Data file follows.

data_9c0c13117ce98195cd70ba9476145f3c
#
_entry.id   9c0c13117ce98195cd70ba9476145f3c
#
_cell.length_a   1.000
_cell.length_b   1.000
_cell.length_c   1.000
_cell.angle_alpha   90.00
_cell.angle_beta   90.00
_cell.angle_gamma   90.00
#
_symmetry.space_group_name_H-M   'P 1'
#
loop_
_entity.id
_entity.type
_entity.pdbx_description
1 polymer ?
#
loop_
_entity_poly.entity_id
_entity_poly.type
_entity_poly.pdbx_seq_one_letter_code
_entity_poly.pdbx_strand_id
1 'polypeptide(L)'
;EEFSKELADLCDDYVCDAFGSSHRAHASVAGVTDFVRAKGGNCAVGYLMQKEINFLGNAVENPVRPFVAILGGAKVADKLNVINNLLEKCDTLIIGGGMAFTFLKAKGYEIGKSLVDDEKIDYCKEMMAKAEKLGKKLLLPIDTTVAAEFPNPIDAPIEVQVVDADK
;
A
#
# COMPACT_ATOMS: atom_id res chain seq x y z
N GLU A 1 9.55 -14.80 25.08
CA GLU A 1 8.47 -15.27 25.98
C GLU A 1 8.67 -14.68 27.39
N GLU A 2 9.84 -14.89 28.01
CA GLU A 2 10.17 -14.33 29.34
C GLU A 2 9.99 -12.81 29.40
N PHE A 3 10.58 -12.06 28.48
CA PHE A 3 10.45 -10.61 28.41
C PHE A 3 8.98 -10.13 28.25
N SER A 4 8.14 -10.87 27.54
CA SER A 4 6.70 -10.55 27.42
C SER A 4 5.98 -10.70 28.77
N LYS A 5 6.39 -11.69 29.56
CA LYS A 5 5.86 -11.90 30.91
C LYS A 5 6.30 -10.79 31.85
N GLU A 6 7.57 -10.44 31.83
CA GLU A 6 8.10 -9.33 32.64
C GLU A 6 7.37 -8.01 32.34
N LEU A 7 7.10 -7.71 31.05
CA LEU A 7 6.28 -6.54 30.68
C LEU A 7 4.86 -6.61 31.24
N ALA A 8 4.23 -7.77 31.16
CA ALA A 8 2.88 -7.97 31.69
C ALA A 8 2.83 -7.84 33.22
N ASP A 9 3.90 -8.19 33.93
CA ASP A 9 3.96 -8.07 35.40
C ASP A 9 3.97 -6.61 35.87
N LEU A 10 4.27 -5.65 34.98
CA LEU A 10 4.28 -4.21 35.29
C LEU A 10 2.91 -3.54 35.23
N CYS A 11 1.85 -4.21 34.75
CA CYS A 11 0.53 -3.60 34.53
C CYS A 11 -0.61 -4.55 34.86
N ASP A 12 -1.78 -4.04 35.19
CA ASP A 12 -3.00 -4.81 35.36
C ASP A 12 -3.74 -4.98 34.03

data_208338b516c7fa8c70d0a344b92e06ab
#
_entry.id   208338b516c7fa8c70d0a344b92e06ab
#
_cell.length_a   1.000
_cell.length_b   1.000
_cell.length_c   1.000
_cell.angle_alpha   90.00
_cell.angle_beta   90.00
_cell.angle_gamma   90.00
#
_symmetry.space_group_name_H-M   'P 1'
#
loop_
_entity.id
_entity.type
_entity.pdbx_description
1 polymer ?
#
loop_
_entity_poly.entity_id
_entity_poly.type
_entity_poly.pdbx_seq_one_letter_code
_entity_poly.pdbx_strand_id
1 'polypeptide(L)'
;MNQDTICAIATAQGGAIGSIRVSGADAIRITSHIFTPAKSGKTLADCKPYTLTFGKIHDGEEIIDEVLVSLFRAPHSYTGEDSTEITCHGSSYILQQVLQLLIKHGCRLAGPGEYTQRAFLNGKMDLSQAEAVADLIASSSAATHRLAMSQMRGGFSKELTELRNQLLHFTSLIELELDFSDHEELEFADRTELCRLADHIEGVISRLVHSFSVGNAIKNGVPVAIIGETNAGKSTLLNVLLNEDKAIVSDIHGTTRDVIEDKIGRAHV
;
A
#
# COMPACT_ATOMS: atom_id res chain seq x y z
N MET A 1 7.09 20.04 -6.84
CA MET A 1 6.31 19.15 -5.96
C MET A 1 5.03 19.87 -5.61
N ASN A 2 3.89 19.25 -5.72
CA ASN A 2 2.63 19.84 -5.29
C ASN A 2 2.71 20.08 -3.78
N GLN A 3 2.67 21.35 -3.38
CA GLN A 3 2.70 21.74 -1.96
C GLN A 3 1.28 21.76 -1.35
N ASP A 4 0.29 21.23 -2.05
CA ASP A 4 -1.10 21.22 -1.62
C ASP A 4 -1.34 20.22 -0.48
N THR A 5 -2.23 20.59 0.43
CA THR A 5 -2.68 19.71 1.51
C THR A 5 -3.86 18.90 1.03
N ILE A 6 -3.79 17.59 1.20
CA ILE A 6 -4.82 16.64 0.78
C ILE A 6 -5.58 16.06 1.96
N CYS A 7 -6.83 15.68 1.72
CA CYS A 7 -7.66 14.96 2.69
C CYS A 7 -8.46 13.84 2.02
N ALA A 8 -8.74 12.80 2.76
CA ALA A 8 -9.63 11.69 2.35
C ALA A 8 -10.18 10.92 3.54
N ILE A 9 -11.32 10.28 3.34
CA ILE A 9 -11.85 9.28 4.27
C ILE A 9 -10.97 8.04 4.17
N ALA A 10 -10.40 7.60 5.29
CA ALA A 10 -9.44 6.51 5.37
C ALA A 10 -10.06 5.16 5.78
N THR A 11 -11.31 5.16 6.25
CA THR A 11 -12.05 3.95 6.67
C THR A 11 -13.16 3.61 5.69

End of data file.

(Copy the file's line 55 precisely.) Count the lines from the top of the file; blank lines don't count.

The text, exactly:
N ASP A 9 3.90 -8.19 33.93